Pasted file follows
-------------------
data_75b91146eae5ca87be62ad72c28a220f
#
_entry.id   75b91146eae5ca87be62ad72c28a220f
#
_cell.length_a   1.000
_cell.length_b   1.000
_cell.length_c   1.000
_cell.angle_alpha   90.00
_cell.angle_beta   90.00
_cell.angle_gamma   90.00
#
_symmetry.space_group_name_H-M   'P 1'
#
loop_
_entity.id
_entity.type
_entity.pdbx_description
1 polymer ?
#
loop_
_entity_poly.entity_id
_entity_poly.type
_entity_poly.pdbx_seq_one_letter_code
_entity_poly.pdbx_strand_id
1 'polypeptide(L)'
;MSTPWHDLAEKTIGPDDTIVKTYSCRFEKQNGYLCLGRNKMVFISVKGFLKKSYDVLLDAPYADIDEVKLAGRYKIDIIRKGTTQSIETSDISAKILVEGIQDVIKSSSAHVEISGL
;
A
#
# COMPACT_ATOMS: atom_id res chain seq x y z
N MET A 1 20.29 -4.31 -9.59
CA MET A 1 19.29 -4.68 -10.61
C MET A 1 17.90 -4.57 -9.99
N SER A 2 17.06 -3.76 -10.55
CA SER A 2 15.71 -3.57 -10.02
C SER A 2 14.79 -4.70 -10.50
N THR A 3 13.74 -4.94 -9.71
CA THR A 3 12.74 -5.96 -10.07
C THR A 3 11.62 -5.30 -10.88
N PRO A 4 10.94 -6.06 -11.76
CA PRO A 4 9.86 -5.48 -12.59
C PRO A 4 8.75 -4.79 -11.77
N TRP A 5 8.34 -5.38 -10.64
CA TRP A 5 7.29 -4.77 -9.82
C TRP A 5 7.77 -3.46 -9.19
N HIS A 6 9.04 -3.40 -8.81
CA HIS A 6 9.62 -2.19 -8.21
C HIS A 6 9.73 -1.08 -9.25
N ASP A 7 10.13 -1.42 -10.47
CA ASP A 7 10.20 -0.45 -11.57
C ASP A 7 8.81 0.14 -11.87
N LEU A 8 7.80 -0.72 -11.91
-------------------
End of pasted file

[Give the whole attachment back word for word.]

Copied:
data_75b91146eae5ca87be62ad72c28a220f
#
_entry.id   75b91146eae5ca87be62ad72c28a220f
#
_cell.length_a   1.000
_cell.length_b   1.000
_cell.length_c   1.000
_cell.angle_alpha   90.00
_cell.angle_beta   90.00
_cell.angle_gamma   90.00
#
_symmetry.space_group_name_H-M   'P 1'
#
loop_
_entity.id
_entity.type
_entity.pdbx_description
1 polymer ?
#
loop_
_entity_poly.entity_id
_entity_poly.type
_entity_poly.pdbx_seq_one_letter_code
_entity_poly.pdbx_strand_id
1 'polypeptide(L)'
;MSTPWHDLAEKTIGPDDTIVKTYSCRFEKQNGYLCLGRNKMVFISVKGFLKKSYDVLLDAPYADIDEVKLAGRYKIDIIRKGTTQSIETSDISAKILVEGIQDVIKSSSAHVEISGL
;
A
#
# COMPACT_ATOMS: atom_id res chain seq x y z
N MET A 1 20.29 -4.31 -9.59
CA MET A 1 19.29 -4.68 -10.61
C MET A 1 17.90 -4.57 -9.99
N SER A 2 17.06 -3.76 -10.55
CA SER A 2 15.71 -3.57 -10.02
C SER A 2 14.79 -4.70 -10.50
N THR A 3 13.74 -4.94 -9.71
CA THR A 3 12.74 -5.96 -10.07
C THR A 3 11.62 -5.30 -10.88
N PRO A 4 10.94 -6.06 -11.76
CA PRO A 4 9.86 -5.48 -12.59
C PRO A 4 8.75 -4.79 -11.77
N TRP A 5 8.34 -5.38 -10.64
CA TRP A 5 7.29 -4.77 -9.82
C TRP A 5 7.77 -3.46 -9.19
N HIS A 6 9.04 -3.40 -8.81
CA HIS A 6 9.62 -2.19 -8.21
C HIS A 6 9.73 -1.08 -9.25
N ASP A 7 10.13 -1.42 -10.47
CA ASP A 7 10.20 -0.45 -11.57
C ASP A 7 8.81 0.14 -11.87
N LEU A 8 7.80 -0.72 -11.91